Cantrell’s study covered the period following enactment of the Food Quality Protection Act of 1996. That legislation directed EPA to uphold stricter safety standards and revamp its approach to reporting pesticide data, Cantrell explained. The law has curtailed the number of new synthetic pesticides being registered, he said, and provided an avenue to quicker registration of natural-product-based pesticides.

For example, the law enabled Dow AgroSciences to cut several years off the registration process for its spinetoram natural product insecticide. Spinetoram was inspired by Dow AgroSciences’ spinosad, an insect and mite pesticide that draws its active ingredients from tetracyclic compounds called spinosyns produced by the soil bacterium Saccharopolyspora spinosa. Spinetoram is a mixture of synthetically modified spinosyns from the same bacterium. Compared with spinosad, it offers control of a broader range of pests at generally lower application rates.

The pathway from spinosad to com­mercial spinetoram required close coordination of the company’s technical, business, and marketing groups and efficient interaction with EPA, Dow AgroSciences scientists reported in Philadelphia. The effort garnered the firm the 2012 ACS Award for Team Innovation (C&EN, Jan. 16, page 41).

Cantrell’s pesticide registration analysis didn’t include one of the most widespread examples of natural-product-inspired pest-management strategies, namely plant-incorporated protectants from genetically modified plants. A familiar example is Bacillus thuringiensis, known as Bt, a soil bacterium that produces insecticidal proteins. Bt genes have been inserted into crops to produce the proteins.

The analysis also did not include plants genetically modified to be resistant to the effects of pesticides. For example, among the most widely grown crops in the world are corn, soybeans, and cotton genetically engineered to be resistant to the synthetic herbicide glyphosate. The success of glyphosate-resistant crops, coupled with increased development costs, has actually stymied herbicide development and new pesticide registrations, Cantrell noted. But now that some weeds are showing resistance to glyphosate, natural products chemists are scrambling to bring herbicides with new modes of action to the marketplace (C&EN, May 21, page 20).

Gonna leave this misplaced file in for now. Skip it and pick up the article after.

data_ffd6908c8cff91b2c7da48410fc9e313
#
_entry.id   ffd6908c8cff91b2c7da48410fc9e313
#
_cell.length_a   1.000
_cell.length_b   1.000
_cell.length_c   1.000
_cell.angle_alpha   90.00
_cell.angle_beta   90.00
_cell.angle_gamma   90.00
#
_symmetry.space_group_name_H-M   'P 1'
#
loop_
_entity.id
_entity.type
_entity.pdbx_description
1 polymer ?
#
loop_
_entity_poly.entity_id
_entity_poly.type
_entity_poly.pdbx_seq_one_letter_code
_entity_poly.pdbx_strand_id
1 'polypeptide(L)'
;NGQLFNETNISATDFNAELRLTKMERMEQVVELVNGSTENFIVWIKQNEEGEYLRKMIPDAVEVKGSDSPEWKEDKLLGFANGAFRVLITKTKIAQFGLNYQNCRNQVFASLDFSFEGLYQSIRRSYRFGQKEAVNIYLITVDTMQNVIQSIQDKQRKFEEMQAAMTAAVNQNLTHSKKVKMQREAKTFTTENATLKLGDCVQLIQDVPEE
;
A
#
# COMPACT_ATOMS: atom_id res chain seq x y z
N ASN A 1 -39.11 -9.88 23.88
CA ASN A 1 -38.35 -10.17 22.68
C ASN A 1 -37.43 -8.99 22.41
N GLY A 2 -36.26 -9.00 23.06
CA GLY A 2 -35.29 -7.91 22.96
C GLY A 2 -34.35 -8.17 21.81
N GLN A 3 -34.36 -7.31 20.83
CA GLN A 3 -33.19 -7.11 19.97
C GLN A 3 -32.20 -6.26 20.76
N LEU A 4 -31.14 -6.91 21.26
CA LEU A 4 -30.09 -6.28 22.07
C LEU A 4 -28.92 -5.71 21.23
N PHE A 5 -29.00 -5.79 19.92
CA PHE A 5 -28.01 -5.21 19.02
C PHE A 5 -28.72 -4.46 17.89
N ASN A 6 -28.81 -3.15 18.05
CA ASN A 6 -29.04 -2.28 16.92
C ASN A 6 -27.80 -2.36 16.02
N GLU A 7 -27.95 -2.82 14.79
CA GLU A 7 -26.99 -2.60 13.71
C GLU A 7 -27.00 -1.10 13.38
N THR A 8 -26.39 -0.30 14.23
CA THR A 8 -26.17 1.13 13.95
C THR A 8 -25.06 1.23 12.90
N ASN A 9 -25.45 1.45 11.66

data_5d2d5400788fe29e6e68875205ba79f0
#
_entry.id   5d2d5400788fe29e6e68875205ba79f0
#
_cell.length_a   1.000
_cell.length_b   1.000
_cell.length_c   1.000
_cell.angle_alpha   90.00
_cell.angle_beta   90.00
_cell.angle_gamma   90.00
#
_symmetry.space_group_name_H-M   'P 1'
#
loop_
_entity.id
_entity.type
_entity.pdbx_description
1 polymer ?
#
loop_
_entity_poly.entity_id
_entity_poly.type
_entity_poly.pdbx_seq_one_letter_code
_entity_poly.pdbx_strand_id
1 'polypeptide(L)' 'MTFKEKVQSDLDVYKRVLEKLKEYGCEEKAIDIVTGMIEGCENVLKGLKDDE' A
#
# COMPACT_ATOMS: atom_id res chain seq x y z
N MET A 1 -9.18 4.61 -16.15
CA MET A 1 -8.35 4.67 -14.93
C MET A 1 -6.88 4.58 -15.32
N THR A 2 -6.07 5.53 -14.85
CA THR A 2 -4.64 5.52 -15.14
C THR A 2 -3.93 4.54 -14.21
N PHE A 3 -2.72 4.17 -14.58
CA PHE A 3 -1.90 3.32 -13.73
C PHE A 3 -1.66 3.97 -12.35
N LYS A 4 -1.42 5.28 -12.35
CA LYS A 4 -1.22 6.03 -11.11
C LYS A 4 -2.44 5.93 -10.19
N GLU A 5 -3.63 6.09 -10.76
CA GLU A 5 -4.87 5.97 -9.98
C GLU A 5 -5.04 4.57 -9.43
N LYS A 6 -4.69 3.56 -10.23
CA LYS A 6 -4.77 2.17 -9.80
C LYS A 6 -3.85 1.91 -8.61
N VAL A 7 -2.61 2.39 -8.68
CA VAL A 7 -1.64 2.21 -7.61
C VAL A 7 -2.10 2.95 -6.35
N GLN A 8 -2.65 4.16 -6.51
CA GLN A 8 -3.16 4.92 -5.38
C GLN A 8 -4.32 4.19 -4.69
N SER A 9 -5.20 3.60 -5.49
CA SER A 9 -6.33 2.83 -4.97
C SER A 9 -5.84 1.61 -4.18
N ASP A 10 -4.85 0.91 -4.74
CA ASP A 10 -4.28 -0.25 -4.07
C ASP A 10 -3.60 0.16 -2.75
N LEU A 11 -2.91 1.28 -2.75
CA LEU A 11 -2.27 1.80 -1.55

“Our analysis gives us a good feel for the impact natural products have had on the discovery and development of new pesticides,” Cantrell told C&EN. “It doesn’t necessarily say natural product pesticides are safer or work better—some natural products in their natural form can be quite toxic. But they tend to degrade quicker in the environment than traditional synthetic organophosphate and halogenated pesticides, are more selective against the target, and can be used at lower application rates.”

Natural products are the basis for most new pesticides. SOURCE: J. Nat. Prod.
This pie chart shows the types of pesticides registered with the EPA.
Natural products are the basis for most new pesticides. SOURCE: J. Nat. Prod.

One example that has those attributes is biopesticide firm AgraQuest’s flagship product, Serenade, the first broad-spectrum biobased fungicide. Serenade’s antifungal properties stem from the activity of a suite of lipopeptides produced by a patented strain of Bacillus subtilis discovered in a soil sample from a California orchard. The lipopeptides form micelles that destroy fungal cells and spores to prevent reproduction. Serenade is now being used on commercial fruit, nut, and vegetable crops and in home and garden applications.

Another example is Marrone Bio Innovations’ biofungicide Regalia, an extract of the giant knotweed plant, so named for the jointed swollen nodes on its long stem. Its active ingredient includes two anthra­quinones, emodin and physcion. These chemicals induce plants to boost production of proteins and phyto­chemicals that are active against bacterial and fungal invaders, such as the Botrytis fungi that cause fuzzy gray mold on fruits and vegetables.